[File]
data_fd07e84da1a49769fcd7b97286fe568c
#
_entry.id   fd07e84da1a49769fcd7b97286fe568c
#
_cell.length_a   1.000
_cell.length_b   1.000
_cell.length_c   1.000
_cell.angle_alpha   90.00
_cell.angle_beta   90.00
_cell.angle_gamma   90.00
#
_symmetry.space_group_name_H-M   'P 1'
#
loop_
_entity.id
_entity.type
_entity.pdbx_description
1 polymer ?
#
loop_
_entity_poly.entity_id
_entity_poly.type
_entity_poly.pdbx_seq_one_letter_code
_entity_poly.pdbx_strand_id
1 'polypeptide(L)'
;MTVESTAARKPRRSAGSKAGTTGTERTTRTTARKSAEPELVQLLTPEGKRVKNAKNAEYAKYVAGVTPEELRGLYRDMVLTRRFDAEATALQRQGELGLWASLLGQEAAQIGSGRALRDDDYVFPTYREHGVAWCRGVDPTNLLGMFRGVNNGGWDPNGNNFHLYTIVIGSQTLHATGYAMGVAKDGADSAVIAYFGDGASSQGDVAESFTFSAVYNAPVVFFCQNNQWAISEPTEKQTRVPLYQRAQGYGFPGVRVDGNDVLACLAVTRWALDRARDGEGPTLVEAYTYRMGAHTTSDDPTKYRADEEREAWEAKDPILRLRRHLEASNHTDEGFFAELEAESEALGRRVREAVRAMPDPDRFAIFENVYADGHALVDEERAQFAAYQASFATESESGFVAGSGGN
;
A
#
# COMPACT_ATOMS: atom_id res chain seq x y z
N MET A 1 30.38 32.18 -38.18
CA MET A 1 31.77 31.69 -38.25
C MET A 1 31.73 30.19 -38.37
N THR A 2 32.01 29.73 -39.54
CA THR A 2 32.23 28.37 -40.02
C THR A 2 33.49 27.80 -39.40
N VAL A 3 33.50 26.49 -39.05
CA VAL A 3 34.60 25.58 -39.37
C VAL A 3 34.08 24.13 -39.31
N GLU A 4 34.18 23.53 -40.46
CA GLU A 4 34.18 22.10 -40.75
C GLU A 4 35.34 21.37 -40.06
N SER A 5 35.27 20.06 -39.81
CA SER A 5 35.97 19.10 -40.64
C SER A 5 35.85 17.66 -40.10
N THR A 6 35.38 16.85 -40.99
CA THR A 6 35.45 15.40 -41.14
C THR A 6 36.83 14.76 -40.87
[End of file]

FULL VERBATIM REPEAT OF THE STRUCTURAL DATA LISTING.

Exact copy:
data_fd07e84da1a49769fcd7b97286fe568c
#
_entry.id   fd07e84da1a49769fcd7b97286fe568c
#
_cell.length_a   1.000
_cell.length_b   1.000
_cell.length_c   1.000
_cell.angle_alpha   90.00
_cell.angle_beta   90.00
_cell.angle_gamma   90.00
#
_symmetry.space_group_name_H-M   'P 1'
#
loop_
_entity.id
_entity.type
_entity.pdbx_description
1 polymer ?
#
loop_
_entity_poly.entity_id
_entity_poly.type
_entity_poly.pdbx_seq_one_letter_code
_entity_poly.pdbx_strand_id
1 'polypeptide(L)'
;MTVESTAARKPRRSAGSKAGTTGTERTTRTTARKSAEPELVQLLTPEGKRVKNAKNAEYAKYVAGVTPEELRGLYRDMVLTRRFDAEATALQRQGELGLWASLLGQEAAQIGSGRALRDDDYVFPTYREHGVAWCRGVDPTNLLGMFRGVNNGGWDPNGNNFHLYTIVIGSQTLHATGYAMGVAKDGADSAVIAYFGDGASSQGDVAESFTFSAVYNAPVVFFCQNNQWAISEPTEKQTRVPLYQRAQGYGFPGVRVDGNDVLACLAVTRWALDRARDGEGPTLVEAYTYRMGAHTTSDDPTKYRADEEREAWEAKDPILRLRRHLEASNHTDEGFFAELEAESEALGRRVREAVRAMPDPDRFAIFENVYADGHALVDEERAQFAAYQASFATESESGFVAGSGGN
;
A
#
# COMPACT_ATOMS: atom_id res chain seq x y z
N MET A 1 30.38 32.18 -38.18
CA MET A 1 31.77 31.69 -38.25
C MET A 1 31.73 30.19 -38.37
N THR A 2 32.01 29.73 -39.54
CA THR A 2 32.23 28.37 -40.02
C THR A 2 33.49 27.80 -39.40
N VAL A 3 33.50 26.49 -39.05
CA VAL A 3 34.60 25.58 -39.37
C VAL A 3 34.08 24.13 -39.31
N GLU A 4 34.18 23.53 -40.46
CA GLU A 4 34.18 22.10 -40.75
C GLU A 4 35.34 21.37 -40.06
N SER A 5 35.27 20.06 -39.81
CA SER A 5 35.97 19.10 -40.64
C SER A 5 35.85 17.66 -40.10
N THR A 6 35.38 16.85 -40.99
CA THR A 6 35.45 15.40 -41.14
C THR A 6 36.83 14.76 -40.87